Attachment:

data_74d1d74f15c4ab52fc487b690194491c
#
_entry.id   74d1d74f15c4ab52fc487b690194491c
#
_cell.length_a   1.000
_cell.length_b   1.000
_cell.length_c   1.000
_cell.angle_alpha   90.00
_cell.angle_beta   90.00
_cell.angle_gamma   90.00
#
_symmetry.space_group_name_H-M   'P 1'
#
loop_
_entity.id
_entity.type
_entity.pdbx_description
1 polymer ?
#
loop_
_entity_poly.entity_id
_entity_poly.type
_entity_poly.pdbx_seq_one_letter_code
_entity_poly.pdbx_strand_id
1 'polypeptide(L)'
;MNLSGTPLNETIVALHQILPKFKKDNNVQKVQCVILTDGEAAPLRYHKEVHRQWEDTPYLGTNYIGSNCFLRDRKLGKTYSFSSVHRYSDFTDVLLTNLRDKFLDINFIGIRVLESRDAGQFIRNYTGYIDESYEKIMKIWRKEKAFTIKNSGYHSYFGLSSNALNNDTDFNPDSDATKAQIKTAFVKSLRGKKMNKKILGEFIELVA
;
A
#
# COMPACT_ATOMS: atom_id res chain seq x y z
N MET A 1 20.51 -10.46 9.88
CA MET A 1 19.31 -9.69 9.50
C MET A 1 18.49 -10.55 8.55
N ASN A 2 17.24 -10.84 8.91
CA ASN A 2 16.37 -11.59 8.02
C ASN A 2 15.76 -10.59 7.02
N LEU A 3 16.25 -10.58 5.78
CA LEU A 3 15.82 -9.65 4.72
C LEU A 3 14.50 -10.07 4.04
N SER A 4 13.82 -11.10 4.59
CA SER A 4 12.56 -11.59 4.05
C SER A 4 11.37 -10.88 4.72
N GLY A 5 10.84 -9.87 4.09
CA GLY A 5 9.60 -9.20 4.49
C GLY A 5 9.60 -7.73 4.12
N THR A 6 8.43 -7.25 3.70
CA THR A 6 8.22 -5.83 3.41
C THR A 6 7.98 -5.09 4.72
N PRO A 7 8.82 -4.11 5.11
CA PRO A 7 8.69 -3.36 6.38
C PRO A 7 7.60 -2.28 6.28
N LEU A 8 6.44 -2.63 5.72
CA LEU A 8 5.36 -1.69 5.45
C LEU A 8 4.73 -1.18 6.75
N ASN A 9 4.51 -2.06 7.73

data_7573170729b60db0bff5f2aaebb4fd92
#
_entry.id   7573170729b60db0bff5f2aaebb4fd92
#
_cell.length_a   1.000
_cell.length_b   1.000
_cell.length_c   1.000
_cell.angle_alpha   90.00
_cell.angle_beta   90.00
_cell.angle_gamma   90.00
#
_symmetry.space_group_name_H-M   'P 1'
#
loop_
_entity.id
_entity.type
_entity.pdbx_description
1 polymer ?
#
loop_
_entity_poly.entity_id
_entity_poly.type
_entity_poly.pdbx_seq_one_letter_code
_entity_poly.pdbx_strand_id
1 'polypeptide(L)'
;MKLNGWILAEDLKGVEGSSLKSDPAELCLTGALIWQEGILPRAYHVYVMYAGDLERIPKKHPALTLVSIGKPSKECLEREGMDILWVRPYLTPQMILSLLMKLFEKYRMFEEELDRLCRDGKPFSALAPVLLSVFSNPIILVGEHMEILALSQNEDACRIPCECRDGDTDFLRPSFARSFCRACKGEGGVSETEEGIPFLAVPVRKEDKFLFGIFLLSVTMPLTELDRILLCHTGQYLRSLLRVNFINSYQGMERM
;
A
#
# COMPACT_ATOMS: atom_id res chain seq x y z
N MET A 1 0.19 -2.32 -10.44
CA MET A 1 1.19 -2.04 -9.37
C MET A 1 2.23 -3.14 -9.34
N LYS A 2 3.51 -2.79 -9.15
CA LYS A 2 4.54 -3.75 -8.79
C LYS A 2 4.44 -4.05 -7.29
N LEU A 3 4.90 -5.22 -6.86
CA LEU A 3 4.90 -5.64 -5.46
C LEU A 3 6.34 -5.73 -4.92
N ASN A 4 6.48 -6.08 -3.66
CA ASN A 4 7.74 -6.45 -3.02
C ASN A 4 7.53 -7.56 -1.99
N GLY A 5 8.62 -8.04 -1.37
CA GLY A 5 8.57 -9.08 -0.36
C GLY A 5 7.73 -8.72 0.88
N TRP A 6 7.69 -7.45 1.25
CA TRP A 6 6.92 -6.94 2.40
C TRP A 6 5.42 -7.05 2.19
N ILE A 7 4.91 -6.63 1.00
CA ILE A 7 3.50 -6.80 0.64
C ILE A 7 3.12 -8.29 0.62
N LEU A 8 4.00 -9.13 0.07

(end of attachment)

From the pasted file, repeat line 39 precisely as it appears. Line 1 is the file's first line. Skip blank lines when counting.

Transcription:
C LEU A 3 14.50 -10.07 4.04